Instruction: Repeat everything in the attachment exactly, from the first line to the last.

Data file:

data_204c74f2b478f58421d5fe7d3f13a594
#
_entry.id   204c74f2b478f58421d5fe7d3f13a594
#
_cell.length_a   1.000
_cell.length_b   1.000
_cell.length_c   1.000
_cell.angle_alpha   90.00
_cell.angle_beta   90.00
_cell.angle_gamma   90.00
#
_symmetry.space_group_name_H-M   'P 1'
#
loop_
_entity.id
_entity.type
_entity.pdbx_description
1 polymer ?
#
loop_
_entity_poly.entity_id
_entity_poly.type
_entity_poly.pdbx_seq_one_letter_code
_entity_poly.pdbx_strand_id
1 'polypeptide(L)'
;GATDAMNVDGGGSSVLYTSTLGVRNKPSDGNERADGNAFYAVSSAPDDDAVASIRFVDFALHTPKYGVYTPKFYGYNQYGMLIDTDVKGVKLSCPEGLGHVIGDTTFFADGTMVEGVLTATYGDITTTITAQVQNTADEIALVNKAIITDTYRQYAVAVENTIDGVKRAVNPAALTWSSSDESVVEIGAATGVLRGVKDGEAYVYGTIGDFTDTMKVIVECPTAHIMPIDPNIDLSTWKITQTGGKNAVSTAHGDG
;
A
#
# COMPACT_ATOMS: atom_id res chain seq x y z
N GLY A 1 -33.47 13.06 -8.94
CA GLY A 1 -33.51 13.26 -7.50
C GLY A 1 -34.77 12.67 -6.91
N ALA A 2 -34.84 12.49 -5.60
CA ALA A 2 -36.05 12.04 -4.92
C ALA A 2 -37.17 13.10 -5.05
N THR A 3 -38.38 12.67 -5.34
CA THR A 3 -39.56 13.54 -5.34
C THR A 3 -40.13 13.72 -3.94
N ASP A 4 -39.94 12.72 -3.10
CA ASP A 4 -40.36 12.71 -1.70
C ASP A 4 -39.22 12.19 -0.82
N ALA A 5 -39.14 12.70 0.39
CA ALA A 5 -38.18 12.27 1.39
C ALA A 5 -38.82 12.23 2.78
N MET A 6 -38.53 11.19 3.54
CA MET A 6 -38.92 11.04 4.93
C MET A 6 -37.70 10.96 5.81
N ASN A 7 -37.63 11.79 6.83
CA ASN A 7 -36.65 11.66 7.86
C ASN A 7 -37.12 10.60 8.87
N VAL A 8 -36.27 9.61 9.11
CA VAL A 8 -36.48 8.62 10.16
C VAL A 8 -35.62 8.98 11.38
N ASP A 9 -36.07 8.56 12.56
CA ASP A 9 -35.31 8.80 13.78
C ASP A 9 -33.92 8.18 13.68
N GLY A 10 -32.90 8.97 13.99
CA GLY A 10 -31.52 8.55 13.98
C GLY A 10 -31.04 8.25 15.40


data_204c74f2b478f58421d5fe7d3f13a594
#
_entry.id   204c74f2b478f58421d5fe7d3f13a594
#
_cell.length_a   1.000
_cell.length_b   1.000
_cell.length_c   1.000
_cell.angle_alpha   90.00
_cell.angle_beta   90.00
_cell.angle_gamma   90.00
#
_symmetry.space_group_name_H-M   'P 1'
#
loop_
_entity.id
_entity.type
_entity.pdbx_description
1 polymer ?
#
loop_
_entity_poly.entity_id
_entity_poly.type
_entity_poly.pdbx_seq_one_letter_code
_entity_poly.pdbx_strand_id
1 'polypeptide(L)'
;GATDAMNVDGGGSSVLYTSTLGVRNKPSDGNERADGNAFYAVSSAPDDDAVASIRFVDFALHTPKYGVYTPKFYGYNQYGMLIDTDVKGVKLSCPEGLGHVIGDTTFFADGTMVEGVLTATYGDITTTITAQVQNTADEIALVNKAIITDTYRQYAVAVENTIDGVKRAVNPAALTWSSSDESVVEIGAATGVLRGVKDGEAYVYGTIGDFTDTMKVIVECPTAHIMPIDPNIDLSTWKITQTGGKNAVSTAHGDG
;
A
#
# COMPACT_ATOMS: atom_id res chain seq x y z
N GLY A 1 -33.47 13.06 -8.94
CA GLY A 1 -33.51 13.26 -7.50
C GLY A 1 -34.77 12.67 -6.91
N ALA A 2 -34.84 12.49 -5.60
CA ALA A 2 -36.05 12.04 -4.92
C ALA A 2 -37.17 13.10 -5.05
N THR A 3 -38.38 12.67 -5.34
CA THR A 3 -39.56 13.54 -5.34
C THR A 3 -40.13 13.72 -3.94
N ASP A 4 -39.94 12.72 -3.10
CA ASP A 4 -40.36 12.71 -1.70
C ASP A 4 -39.22 12.19 -0.82
N ALA A 5 -39.14 12.70 0.39
CA ALA A 5 -38.18 12.27 1.39
C ALA A 5 -38.82 12.23 2.78
N MET A 6 -38.53 11.19 3.54
CA MET A 6 -38.92 11.04 4.93
C MET A 6 -37.70 10.96 5.81
N ASN A 7 -37.63 11.79 6.83
CA ASN A 7 -36.65 11.66 7.86
C ASN A 7 -37.12 10.60 8.87
N VAL A 8 -36.27 9.61 9.11
CA VAL A 8 -36.48 8.62 10.16
C VAL A 8 -35.62 8.98 11.38
N ASP A 9 -36.07 8.56 12.56
CA ASP A 9 -35.31 8.80 13.78
C ASP A 9 -33.92 8.18 13.68
N GLY A 10 -32.90 8.97 13.99
CA GLY A 10 -31.52 8.55 13.98
C GLY A 10 -31.04 8.25 15.40